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My Films of 2020 - Kanopy Edition
Personal entry follows.
As time has progressed, I've turned into an authentic cinephile. Since early 2015, I've been watching classic films, revivals, and exclusive screenings at actual cinemas with regularity. One picture house in the town where I work would have a new revival or reissue of an older film nearly every weekend. I would attend, and to sum it up I know the manager, his wife, and several of the staff on a first-name basis now. Every time I had a chance to go, there would be some chit-chat about the previous weekend's films, what suggestions I might have for further revivals, and so on. It's been great for me, personally.
Of course, with the pandemic, seeing films in a cinema has been difficult. Beyond the "virtual screenings" hosted by my usual cinema, I found the Kanopy website, and I've been elated with the amount of classic and not-so-classic cinema I've been able to see this past year. I've seen maybe a couple dozen films and documentaries, and I've decided to include brief write-ups here as a reflection on my past film viewing habits.
If anyone else actually reads this: spoiler alert. Also, you might judge me for the noticeable decline in cinematic taste as the list proceeds (I'm listing them in roughly chronological order that I've watched them on Kanopy). I'm a big fan of b-horror and slasher flicks for whatever reason.
These are only films I've seen via Kanopy, not revivals or otherwise I was able to watch at the cinema when it was not closed down due to quarantine, nor is it a list of the virtual screenings I've watched this past year. Kanopy keeps a list of films in my "watch history" so it's easier to track and recollect these.
A PERSONAL JOURNEY WITH MARTIN SCORSESE THROUGH AMERICAN MOVIES, PARTS 1, 2, & 3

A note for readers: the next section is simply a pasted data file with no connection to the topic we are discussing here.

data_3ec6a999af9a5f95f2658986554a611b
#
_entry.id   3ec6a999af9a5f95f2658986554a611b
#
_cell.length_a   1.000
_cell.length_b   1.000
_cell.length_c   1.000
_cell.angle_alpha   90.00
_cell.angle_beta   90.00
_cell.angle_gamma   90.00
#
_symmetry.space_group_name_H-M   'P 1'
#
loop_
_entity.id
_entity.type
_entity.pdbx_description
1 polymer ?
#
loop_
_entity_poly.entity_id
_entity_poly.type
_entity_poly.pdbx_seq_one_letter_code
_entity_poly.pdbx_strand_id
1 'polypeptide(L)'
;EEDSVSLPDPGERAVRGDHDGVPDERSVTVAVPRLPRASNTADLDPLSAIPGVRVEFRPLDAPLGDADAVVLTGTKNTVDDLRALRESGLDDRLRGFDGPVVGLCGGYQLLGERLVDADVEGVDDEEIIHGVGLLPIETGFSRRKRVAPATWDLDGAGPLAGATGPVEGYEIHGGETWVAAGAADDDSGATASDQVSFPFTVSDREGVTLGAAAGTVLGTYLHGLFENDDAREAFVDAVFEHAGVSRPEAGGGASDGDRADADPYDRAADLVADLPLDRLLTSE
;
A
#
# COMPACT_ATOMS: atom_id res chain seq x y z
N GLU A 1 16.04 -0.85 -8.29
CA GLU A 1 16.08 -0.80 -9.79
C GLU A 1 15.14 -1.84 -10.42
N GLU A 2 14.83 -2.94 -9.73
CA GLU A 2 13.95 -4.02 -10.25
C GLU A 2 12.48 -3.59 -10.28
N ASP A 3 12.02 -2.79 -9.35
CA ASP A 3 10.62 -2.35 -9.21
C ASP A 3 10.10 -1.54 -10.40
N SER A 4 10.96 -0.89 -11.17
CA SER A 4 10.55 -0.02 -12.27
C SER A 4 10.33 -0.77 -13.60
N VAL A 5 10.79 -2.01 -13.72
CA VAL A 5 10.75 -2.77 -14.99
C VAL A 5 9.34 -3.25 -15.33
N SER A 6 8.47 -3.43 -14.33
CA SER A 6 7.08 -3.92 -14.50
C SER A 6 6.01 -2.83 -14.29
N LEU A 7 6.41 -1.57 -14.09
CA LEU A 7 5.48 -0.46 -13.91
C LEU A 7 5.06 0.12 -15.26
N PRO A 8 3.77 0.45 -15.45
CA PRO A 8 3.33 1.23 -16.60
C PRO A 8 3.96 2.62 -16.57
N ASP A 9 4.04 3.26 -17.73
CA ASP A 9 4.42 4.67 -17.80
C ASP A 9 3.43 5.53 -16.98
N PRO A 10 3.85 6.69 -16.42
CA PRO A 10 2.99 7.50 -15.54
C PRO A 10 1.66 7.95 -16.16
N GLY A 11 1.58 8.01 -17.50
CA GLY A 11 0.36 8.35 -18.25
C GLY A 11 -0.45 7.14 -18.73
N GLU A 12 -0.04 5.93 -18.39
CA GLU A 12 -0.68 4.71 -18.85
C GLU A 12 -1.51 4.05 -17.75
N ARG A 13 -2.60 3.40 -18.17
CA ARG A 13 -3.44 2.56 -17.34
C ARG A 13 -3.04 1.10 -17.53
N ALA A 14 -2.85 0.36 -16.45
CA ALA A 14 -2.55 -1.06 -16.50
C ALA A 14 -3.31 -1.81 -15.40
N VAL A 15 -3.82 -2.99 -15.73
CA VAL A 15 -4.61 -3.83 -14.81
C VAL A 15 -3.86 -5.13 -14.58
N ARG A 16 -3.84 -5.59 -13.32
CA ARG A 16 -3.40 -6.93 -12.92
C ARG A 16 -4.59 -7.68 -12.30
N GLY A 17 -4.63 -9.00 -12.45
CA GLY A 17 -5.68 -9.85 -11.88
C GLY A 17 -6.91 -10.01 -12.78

My first foray into documentaries about the art and process of film-making. Scorsese examines these with an emphasis on the film director, and the various "roles" that filmmakers have had through the decades: socializing audiences, guiding their perspective literally and figuratively through the changes of the times.
TALES FROM THE SCRIPT: UNTOLD STORIES BEHIND SOME OF THE GREATEST SCREENPLAYS
Features interviews with Peter Schrader, screenwriter of -Taxi Driver-, and John Carpenter, one of my favourite directors. Carpenter also reminded me that there are two types of monster movies: "The horror is out there," and, "The horror is us."
LITERATURE OF THE SUPERNATURAL: WORLDS BEYOND REASON
A collection of narrated fables and gothic horror stories, combined with classical art. A much more academic appreciation than I'm used to. Like a cinematic PowerPoint presentation.
At some point, I uncovered that Kanopy had a lot more than just documentaries and Great Courses. It was all downhill from there (as readers will notice). It started with Cronenberg's -Rabid-, a tale about a woman turned into a psychotic seductress after undergoing emergency surgery. She's infected with an incurable "sadistic" disease, whose victims suffer from rabies-like symptoms. Features the Cronenberg trademark "tentacles coming out of bodily orifices," with the added bonus of a bleak, '70s horror ending.